Now you might be wondering, why should you care about this at all, especially now? Let’s take a closer look.

Why Content Intelligence Now?

I see three related reasons to care about content intelligence now:

1. Make customer-centric content decisions that have impact.

Content intelligence empowers us to make smart strategic and tactical decisions that put customers (or users) first. Letting the doctors or engineers or other subject matter experts dump all of their knowledge on your website, for example, will be tough to justify. So will bombarding your customers with brand or marketing jargon.

As a participant explained in our 2021 study of content operations:

“We were able to achieve success on a particular content restructuring because we were given the time to establish proper data ahead of time, make recommendations, then measure the changes against the previously established baselines. By allowing for the process to be measured and iterative, we were able to provide a better solution.”

2. Make impact that drives business growth.

Growth is the holy grail of business. Growth also is often an important goal for other types of organizations. When we show that content decisions have an impact on business growth, the value of content practice becomes hard to dispute.

3. Understand return on assets (investment).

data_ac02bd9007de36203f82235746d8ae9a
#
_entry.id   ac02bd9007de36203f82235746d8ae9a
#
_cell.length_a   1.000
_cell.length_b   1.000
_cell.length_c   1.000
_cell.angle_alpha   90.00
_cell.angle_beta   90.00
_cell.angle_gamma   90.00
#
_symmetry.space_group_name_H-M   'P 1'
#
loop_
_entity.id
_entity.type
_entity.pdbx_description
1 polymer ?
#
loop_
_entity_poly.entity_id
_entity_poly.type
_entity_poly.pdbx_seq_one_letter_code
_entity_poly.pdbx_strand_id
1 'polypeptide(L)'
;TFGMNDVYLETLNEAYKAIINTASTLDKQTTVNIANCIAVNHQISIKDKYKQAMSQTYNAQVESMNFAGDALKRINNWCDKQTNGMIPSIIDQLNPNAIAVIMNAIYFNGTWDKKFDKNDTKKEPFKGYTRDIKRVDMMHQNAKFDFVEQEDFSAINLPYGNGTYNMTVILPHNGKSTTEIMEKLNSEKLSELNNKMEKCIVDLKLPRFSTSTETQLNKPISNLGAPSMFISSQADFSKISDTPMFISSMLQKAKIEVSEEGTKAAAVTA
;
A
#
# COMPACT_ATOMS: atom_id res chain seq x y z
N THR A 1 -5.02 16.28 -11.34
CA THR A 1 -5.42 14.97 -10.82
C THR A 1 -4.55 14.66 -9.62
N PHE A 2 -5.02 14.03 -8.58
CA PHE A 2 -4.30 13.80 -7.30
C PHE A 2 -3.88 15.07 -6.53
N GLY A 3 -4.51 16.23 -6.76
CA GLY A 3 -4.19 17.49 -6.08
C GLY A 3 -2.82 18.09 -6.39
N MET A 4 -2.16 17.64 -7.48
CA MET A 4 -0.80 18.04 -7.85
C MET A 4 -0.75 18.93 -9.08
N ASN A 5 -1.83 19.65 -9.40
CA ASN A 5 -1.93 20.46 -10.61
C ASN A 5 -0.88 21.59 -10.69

If content really is an asset (and I believe it is), then content intelligence helps us understand how well we use those assets to improve business or organizational performance and drive business growth. We gain compelling stories, like this success with The Home Depot, to tell to executives, which gives content a seat at the executive table.

Now, those are the strategic reasons to establish a content intelligence practice. But, there are a host of other benefits to a content intelligence practice, as well. Here are a few…

  • Bridge silos with data.
  • Gain confidence in the data and, consequently, your content decisions.
  • Motivate your team with evidence of your content’s impact.

Where does your organization stand on content intelligence? What are the benefits you’ve seen and the challenges you’ve experienced? Answering these questions is the start of an exciting journey toward content that has more impact than you thought possible.

The Author

Colleen Jones is the author of the top-rated book The Content Advantage and president of Content Science, a growing professional services firm that turns content insight into impact. She has advised or trained hundreds of leading companies and organizations as they close the content gap in their digital transformations. A passionate entrepreneur, Colleen has led Content Science to develop the content intelligence software ContentWRX, publish the online magazine Content Science Review, and offer online certifications and training through Content Science Academy.

A member of Mensa and crusader against misinformation, Colleen has earned recognition as a top instructor on LinkedIn Learning, one of the Top 50 Most Influential Women in Content Marketing, and a Content Change Agent by Intercom Magazine. She speaks about content issues in artificial intelligence, digital transformation, and customer experience at corporate and industry events around the world.

Follow Colleen on LinkedIn.